No visit to Haute Provence would be complete without a trip to see the Gorges du Verdon ( This spectacular limestone ravine measures up to 700m (2,300 ft.) deep in some parts. Nicknamed the “God of the Green Waters,” the River Verdon that runs through the canyon is known for its emerald hue, which it gets from its high fluorine content. Three main tributaries (the Jabron, Artuby, and Colostre) join to form the canyon’s rapid waters, although five dams forming five retention lakes have tamed its tempestuousness over the years.

The Gorges du Verdon form the largest canyon in Europe and the second largest in the world, after America’s Grand Canyon. Straddling the border between the Var and the Alpes de Haute-Provence, these hollowed-out limestone gorges meander for 21km (13 miles) from Pont de Soleils to Pont du Galetas. From Pont de Galetas, you’ll see pedalos and canoes floating from the watersports haven of Lac de Sainte-Croix towards the gorges’ mouth. Vertiginous roads wind along both rims of the canyon; among the best viewpoints to stretch your legs and take a drink are at Balcons de la Mescla on the southern rim or Point Sublime on the northern rim. Between Rougon and Castellane, the road dips down to the gorges—ideal for stopping to dip your toes into the ice-cold rapids. The canyon enjoys an Alpine climate, so you’ll need a sweater for cooler summer nights.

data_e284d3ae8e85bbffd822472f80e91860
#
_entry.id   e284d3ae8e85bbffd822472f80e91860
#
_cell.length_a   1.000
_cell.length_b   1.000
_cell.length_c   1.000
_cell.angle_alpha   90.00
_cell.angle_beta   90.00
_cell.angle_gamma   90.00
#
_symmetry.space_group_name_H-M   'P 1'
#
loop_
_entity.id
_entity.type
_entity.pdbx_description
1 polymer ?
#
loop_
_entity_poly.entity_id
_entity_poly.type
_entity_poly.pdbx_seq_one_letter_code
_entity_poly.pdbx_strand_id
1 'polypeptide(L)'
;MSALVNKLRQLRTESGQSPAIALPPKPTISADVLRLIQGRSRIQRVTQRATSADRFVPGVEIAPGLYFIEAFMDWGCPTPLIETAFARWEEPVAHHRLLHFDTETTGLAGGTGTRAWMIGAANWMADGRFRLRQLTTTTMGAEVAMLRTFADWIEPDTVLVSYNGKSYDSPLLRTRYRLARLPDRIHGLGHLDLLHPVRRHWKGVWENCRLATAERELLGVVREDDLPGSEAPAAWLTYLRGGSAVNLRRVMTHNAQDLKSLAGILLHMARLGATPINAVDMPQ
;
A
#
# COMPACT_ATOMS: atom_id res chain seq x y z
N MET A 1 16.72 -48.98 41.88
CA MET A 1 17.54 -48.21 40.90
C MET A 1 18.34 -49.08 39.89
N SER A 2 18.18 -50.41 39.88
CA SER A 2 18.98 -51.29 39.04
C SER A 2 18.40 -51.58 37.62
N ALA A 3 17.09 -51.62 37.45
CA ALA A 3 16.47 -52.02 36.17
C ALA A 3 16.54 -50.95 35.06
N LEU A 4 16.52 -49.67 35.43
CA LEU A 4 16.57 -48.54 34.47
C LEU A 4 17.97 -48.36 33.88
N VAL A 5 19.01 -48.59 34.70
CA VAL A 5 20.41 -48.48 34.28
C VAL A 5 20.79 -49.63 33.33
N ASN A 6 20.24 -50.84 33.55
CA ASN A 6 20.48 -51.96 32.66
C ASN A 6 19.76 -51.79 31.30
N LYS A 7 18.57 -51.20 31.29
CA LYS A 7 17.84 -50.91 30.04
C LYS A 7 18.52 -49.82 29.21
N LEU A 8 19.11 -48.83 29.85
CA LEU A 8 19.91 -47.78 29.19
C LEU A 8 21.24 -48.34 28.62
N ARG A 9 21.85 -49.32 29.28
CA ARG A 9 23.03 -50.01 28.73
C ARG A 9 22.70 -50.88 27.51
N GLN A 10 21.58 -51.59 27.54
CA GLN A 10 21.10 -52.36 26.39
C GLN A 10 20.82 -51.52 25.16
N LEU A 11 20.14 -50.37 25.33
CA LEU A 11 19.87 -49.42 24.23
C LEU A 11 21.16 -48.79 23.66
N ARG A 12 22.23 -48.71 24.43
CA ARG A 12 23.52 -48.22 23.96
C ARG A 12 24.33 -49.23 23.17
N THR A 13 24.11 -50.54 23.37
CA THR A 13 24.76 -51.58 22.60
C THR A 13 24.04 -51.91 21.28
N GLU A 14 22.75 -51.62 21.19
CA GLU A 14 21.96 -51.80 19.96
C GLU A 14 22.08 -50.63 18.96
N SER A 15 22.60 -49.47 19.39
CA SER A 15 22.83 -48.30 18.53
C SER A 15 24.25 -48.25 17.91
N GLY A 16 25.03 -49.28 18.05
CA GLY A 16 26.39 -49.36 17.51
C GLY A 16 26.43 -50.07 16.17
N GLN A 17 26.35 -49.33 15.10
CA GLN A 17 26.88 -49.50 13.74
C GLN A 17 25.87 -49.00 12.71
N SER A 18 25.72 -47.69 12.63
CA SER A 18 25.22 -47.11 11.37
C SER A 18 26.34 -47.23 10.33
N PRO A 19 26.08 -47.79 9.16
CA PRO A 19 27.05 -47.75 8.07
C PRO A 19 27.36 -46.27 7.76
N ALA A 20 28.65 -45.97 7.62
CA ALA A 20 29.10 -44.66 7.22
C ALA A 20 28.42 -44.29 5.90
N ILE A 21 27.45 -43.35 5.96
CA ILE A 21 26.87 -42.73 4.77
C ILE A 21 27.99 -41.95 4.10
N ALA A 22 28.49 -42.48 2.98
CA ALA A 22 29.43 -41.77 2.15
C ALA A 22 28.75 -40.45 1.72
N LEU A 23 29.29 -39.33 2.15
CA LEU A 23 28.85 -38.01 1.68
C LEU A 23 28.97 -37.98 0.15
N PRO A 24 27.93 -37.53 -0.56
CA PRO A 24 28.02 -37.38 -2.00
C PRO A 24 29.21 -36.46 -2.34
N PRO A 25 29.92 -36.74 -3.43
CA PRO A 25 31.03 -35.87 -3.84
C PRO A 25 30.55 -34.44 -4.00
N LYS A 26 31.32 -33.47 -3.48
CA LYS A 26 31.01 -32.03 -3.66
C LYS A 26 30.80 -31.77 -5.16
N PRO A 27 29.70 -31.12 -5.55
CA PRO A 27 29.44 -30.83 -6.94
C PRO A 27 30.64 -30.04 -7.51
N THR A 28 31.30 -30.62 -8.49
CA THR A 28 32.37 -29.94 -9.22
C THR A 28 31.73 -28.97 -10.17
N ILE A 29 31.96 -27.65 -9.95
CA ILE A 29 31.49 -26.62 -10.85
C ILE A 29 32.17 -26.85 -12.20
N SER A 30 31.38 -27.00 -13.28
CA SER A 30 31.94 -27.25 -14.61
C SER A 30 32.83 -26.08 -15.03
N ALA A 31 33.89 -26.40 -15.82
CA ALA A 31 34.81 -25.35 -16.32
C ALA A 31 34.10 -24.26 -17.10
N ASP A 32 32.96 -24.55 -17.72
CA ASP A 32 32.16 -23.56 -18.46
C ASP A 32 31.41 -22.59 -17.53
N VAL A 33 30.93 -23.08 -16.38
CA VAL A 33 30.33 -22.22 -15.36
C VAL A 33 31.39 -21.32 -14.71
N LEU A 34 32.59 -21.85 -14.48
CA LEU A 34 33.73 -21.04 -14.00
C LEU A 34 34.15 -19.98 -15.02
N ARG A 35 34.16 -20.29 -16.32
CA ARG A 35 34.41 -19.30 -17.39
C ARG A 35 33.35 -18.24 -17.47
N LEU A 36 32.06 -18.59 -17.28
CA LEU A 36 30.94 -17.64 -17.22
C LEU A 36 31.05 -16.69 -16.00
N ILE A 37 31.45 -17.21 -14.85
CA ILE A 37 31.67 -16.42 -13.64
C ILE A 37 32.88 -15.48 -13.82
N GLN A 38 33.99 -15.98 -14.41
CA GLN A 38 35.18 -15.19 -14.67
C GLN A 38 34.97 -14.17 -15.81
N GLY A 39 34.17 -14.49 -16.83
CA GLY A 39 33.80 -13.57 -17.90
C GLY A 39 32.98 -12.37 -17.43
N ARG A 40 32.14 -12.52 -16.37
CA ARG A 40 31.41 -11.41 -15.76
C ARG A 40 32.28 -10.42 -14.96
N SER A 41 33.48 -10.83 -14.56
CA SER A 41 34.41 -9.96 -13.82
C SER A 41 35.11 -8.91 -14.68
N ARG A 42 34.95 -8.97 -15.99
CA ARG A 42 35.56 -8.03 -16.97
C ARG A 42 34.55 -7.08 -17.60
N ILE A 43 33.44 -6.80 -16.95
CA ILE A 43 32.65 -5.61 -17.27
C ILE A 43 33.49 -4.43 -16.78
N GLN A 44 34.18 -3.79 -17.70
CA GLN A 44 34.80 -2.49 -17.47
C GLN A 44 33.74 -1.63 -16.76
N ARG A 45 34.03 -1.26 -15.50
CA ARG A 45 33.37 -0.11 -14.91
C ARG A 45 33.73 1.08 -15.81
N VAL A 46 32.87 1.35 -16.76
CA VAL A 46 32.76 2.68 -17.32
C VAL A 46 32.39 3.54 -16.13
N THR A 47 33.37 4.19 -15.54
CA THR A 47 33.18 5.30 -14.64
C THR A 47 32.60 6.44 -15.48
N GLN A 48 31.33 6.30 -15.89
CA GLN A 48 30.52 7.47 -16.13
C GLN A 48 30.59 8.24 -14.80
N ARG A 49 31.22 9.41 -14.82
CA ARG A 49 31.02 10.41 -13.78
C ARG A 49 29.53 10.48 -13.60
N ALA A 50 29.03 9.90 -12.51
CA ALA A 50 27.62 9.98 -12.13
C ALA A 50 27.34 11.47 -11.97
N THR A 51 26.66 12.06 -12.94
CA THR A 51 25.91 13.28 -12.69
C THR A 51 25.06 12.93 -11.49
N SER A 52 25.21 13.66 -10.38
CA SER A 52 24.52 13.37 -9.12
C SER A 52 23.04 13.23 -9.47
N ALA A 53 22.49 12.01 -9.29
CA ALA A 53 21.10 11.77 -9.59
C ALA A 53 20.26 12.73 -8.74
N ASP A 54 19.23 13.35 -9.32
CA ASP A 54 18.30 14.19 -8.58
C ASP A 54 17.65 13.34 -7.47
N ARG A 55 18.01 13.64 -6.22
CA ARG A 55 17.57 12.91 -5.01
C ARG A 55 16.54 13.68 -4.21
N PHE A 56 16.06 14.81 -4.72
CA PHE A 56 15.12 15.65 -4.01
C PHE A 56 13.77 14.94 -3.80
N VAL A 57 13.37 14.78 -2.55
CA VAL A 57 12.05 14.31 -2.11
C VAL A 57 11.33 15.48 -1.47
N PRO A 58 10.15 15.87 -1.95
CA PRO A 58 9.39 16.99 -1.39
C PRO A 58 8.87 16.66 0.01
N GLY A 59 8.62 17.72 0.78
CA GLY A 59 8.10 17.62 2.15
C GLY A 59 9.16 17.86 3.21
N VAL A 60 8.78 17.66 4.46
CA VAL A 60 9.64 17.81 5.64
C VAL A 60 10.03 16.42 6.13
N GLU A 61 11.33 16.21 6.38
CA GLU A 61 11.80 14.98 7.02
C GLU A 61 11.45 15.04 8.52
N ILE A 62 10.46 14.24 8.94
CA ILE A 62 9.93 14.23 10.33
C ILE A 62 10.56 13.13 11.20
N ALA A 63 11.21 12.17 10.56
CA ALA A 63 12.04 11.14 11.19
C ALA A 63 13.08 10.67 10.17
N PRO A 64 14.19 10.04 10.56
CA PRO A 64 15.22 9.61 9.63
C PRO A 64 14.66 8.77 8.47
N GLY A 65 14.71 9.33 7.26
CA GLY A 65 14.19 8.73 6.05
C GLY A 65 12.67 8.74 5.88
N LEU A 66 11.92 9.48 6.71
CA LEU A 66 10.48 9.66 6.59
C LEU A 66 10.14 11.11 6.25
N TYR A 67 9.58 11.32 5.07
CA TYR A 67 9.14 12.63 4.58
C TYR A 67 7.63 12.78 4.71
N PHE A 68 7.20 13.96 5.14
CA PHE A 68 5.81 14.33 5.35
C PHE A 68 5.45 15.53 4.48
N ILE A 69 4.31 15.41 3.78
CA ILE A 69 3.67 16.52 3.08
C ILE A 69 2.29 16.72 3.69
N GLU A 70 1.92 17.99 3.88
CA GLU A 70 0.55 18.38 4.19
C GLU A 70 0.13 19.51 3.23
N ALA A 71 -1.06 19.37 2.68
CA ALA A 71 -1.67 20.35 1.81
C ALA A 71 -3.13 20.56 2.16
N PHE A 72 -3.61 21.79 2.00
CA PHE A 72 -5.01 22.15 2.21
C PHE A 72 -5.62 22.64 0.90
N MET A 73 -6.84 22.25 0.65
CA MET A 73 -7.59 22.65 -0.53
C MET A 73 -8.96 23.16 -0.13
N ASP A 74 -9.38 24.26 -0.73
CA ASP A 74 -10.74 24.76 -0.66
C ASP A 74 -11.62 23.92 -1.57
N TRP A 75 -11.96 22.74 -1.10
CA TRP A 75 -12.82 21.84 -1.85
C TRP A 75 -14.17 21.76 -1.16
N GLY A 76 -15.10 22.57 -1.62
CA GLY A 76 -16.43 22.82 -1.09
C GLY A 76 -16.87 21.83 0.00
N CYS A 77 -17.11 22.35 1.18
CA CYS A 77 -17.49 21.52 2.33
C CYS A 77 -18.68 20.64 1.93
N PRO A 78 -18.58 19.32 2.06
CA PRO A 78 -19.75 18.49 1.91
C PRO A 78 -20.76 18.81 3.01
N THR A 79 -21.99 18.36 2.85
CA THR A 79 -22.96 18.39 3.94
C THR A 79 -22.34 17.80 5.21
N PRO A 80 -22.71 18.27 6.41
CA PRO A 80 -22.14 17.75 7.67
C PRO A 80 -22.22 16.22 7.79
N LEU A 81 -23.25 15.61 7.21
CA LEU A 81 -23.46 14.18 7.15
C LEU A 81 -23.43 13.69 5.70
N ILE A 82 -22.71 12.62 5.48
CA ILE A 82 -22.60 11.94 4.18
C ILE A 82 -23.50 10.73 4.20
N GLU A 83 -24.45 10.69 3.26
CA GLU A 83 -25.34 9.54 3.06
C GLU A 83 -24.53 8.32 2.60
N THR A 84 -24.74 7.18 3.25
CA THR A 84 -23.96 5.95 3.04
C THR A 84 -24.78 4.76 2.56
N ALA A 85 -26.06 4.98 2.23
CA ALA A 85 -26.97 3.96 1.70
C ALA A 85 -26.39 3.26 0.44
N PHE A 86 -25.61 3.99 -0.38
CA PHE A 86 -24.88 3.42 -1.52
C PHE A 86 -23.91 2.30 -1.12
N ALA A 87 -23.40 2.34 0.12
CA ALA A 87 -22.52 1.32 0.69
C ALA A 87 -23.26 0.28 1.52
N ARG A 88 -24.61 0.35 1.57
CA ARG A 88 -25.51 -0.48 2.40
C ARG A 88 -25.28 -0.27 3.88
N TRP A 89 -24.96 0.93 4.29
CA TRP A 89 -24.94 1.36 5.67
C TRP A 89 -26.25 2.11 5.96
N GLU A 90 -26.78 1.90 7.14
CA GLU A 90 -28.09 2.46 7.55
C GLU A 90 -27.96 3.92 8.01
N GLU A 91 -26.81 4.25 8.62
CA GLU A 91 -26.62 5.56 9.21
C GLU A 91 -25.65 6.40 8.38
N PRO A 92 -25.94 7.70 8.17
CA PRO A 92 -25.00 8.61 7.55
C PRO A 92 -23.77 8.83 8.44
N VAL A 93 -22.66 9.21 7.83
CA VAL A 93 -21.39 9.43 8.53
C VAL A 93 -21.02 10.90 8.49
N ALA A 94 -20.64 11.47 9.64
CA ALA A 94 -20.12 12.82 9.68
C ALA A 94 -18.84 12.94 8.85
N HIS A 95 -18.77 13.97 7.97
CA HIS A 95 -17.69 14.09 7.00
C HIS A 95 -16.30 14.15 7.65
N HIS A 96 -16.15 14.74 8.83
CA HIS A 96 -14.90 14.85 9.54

Information about how best to take advantage of the region’s natural beauty and sporting options, as well as information on events, is available from the tourist offices in Castellane and Moustiers Sainte-Marie.



High up in the Verdon valley, Castellane is the region’s top spot for active visitors. The town is also a great base for gathering information and tips about the wider Parc Naturel Régional de Verdon. Unsurprisingly, Castellane’s streets are crammed with shops selling outdoor clothing and equipment, from kayaks to inflatable rafts, including L’Échoppe). It’s a cheerful, cosmopolitan place in summer, and there are lots of pleasant campsites nearby, including Camping Les Collines de Castellane, many of them with lakeside or riverside locations.



Lac de Sainte Croix

The turquoise expanse of Lac de Sainte Croix is an inland sea that was created by damming the River Verdon in 1974. Today it’s France’s third-largest lake, its petite beaches splashed by emerald waves. On a hot summer’s day, Lac de Sainte Croix is best explored by water. Le Petit Port, Plage de la Fontaine, Sainte Croix du Verdon (; tel. 04-92-73-08-77), rents pedalos (from 14€/hr.) and small boats (from 20€/hr.).

Moustiers Sainte Marie


High above the Lac de Sainte Croix, Moustiers is one of the prettiest villages in Haute Provence, with a babbling brook running through its center and views from the cliff-top church of Notre Dame. Unfortunately—partly due to the popularity of super-chef Alain Ducasse’s Bastide de Moustiers—it’s far from a secret. In summer its cafés and restaurants can be packed, although the village is still lovely enough to make a well-timed visit worthwhile. For unique souvenirs, be sure to peruse the dozen or so ateliers that create Moustiers’ exquisite ceramics.

Note: This information was accurate when it was published, but can change without notice. Please be sure to confirm all rates and details directly with the companies in question before planning your trip.